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This is a follow-up question to one I asked on Math.SE:

What are the measurement units of Fisher information? (Dimensional Analysis)

When doing calculations with Fisher information in practice, does one report the values of the Fisher information in terms of the units of the parameter being estimated? Or does one treat it like a dimensionless quantity?

I only know about Fisher information from a theoretical context so far, but I am not sure how I would go about using it in research and what type of quantity I should treat it as.

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    $\begingroup$ I'm confused about what you're asking here: given that it's not, in general, a dimensionless quantity (as explained in the accepted answer at math.stackexchange.com/q/1892907/59351) what exactly would it mean to "treat it like" one? Reporting the maximum-likelihood estimate of & Fisher information (or anything derived from it) for the rate parameter of an exponential distribution, say, without mentioning that the distribution is of time-to-event data in seconds would of course be useless. $\endgroup$ – Scortchi - Reinstate Monica Aug 19 '16 at 9:23
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    $\begingroup$ @Scortchi your comment is basically what I am looking for in an answer "reporting... without mentioning that the distribution is of time-to-event data in [units] would of course be useless". I suspected that, but it wasn't obvious me to that this would be the case, i.e. I would struggle to justify the "of course" part. Perhaps this is more an issue of confidence on my part than of genuine confusion, however. $\endgroup$ – Chill2Macht Aug 19 '16 at 19:16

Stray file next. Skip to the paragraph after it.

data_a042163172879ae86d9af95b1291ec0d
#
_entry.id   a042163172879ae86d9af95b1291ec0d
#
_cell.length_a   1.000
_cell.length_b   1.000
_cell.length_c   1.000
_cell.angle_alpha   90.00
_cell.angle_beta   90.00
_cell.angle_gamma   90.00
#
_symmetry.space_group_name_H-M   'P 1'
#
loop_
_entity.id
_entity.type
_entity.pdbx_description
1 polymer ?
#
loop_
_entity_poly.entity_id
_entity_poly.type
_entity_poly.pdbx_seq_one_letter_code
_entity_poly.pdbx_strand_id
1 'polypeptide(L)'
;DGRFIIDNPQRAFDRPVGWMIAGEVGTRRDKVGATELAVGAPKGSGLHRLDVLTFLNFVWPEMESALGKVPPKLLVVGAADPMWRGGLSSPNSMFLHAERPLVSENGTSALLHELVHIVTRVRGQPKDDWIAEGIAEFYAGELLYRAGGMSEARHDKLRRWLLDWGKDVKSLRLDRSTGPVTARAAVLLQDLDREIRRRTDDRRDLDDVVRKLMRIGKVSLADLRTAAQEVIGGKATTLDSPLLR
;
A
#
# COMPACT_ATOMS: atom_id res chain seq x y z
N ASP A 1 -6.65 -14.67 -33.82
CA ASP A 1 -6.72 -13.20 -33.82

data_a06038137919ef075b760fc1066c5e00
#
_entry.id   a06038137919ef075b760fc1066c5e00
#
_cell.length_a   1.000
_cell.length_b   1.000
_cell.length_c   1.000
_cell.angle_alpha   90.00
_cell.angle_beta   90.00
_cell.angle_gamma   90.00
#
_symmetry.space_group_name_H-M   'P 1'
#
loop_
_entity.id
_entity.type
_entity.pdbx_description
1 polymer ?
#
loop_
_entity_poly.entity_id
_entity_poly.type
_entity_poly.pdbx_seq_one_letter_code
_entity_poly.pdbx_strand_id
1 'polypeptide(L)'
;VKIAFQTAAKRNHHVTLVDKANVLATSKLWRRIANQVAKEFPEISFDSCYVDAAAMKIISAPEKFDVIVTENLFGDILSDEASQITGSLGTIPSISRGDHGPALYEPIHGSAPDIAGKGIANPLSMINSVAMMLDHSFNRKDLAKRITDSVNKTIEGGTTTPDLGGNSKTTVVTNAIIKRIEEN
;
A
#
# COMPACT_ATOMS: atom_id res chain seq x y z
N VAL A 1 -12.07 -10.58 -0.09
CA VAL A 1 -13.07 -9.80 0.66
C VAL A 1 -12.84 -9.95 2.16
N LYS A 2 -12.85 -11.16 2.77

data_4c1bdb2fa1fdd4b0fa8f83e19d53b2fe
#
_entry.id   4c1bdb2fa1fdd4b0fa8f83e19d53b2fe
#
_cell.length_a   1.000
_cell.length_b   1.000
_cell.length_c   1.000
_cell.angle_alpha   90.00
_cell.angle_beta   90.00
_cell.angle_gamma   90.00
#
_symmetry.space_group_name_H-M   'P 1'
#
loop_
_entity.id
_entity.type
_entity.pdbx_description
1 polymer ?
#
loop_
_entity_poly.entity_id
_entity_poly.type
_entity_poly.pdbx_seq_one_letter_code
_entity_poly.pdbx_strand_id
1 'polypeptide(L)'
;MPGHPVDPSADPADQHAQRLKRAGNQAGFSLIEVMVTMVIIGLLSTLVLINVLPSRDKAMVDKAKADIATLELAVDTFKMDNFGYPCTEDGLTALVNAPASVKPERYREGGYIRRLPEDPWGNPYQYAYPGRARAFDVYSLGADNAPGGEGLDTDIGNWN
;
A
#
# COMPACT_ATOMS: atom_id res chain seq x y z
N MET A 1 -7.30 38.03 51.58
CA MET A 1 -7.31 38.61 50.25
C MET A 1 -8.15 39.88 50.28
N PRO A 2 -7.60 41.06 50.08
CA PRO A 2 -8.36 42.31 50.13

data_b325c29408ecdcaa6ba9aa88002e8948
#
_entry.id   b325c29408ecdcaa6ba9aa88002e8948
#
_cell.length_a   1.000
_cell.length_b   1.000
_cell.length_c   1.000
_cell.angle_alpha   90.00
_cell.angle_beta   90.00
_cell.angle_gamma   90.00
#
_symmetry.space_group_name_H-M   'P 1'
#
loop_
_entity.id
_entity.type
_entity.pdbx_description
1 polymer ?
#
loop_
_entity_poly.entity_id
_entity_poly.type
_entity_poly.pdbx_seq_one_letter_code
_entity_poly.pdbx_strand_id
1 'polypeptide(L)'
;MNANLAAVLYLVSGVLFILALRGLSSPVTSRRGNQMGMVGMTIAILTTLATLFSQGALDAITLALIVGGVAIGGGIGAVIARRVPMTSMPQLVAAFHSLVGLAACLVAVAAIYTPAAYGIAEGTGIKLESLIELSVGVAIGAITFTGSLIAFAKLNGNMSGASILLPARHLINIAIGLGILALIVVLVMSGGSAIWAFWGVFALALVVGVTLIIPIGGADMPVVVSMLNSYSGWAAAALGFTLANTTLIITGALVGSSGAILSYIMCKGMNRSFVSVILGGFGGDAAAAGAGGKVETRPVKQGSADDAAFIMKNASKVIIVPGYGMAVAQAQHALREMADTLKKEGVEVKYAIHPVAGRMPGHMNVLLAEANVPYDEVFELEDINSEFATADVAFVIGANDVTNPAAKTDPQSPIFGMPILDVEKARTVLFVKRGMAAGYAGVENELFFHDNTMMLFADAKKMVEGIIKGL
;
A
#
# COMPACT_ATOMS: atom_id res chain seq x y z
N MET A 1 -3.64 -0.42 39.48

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    $\begingroup$ @Scortchi, let me know if you decide converting your comment into an answer. Apparently, it solved OP's question. Tks. $\endgroup$ – Andre Silva Sep 19 '16 at 16:21
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Partially answered in comments:

I'm confused about what you're asking here: given that it's not, in general, a dimensionless quantity (as explained in the accepted answer at https://math.stackexchange.com/questions/1892907/what-are-the-measurement-units-of-fisher-information-dimensional-analysis) what exactly would it mean to "treat it like" one? Reporting the maximum-likelihood estimate of & Fisher information (or anything derived from it) for the rate parameter of an exponential distribution, say, without mentioning that the distribution is of time-to-event data in seconds would of course be useless. – Scortchi

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    $\begingroup$ I asked this question three years ago, so to be honest I don't remember what my exact reasoning/motivation was for doing so at the time. Right now I agree with you more than me from three years ago, if that means anything. $\endgroup$ – Chill2Macht Jan 30 '19 at 18:13

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